October 5, 2006
Comedy director David Zucker goes to GOP? You can’t be serious!
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"I see great similarities between [Crockett and Zucker]," Hutton said. Both have stayed true to their principles.
He likens Zucker's political change of heart in Hollywood to Crockett opposing President Andrew Jackson's Indian Removal Act on moral grounds, a stand that cost him his House seat in the 1830 elections.
Raised in Milwaukee, Zucker said he grew up in a loving, tight-knit Jewish family. At dinner, brother Jerry Zucker recalled, "getting a good laugh was a value in our home." Their deadpan father became the inspiration for "Airplane's" Rex Kramer, played by Robert Stack. David Zucker said he developed his iconoclastic ways from his mother, who would often talk back to characters on TV.
After graduating from the University of Wisconsin at Madison, Zucker, brother Jerry and friend Jim Abrahams moved to Los Angeles in 1972. The trio, later known as "ZAZ," opened the Kentucky Fried Theater, which featured filmed and live sketches of biting satire.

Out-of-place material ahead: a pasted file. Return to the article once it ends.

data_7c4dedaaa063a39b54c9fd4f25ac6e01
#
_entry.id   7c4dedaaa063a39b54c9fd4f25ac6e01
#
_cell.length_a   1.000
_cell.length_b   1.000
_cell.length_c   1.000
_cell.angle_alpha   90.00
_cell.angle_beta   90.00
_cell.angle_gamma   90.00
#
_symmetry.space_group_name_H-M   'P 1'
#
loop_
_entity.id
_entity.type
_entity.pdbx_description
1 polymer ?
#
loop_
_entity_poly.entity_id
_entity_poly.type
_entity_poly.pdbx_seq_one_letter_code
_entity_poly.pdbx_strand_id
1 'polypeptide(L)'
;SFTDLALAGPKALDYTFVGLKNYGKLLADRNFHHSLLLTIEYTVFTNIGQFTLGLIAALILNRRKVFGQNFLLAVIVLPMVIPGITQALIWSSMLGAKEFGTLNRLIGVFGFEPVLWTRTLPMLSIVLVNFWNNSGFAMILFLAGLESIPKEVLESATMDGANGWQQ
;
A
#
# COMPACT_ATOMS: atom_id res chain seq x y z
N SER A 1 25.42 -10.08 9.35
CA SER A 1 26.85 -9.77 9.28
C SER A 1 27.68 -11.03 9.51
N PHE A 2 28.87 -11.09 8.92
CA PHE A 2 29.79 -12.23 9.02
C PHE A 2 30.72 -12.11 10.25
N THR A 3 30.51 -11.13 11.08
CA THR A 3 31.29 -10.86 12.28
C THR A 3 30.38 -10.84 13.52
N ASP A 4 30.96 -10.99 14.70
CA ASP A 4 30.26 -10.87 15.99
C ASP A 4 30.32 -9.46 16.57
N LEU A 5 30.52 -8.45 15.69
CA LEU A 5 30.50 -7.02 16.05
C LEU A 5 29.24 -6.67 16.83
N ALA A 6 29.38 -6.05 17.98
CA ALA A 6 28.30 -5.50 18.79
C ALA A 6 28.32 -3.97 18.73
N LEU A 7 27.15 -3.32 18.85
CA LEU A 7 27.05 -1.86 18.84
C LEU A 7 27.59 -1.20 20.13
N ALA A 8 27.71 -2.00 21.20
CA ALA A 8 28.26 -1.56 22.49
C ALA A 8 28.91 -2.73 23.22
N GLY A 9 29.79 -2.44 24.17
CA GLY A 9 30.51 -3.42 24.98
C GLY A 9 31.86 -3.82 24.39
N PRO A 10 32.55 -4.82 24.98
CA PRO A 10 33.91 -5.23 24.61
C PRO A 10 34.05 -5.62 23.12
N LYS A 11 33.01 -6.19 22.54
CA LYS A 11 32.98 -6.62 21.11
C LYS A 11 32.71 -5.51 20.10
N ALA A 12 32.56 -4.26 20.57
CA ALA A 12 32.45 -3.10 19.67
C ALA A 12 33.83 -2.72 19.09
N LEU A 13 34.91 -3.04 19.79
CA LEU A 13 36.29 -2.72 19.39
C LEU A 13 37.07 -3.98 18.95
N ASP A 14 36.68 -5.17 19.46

In 1980, the trio co-directed "Airplane," a comedy without comedians that helped create a whole new film genre: the spoof. ZAZ later collaborated on the secret-agent spoof, "Top Secret!" with Val Kilmer and the hit, "Ruthless People," starring Bette Midler and Danny DeVito. Despite that film's success, the threesome split amid increasing desires to do independent projects.
After the breakup, David Zucker kept the spoofs coming with "The Naked Gun" and the "Scary Movie" series.
Despite his rightward drift, Zucker said he has lost little of his inner 14-year-old kid.
"On movie sets, including my own, I'm the oldest guy around," he said. "I've had people young enough to be my son say, 'You can't do that.' I say, 'Yes, you can. You've got to go for it.'"
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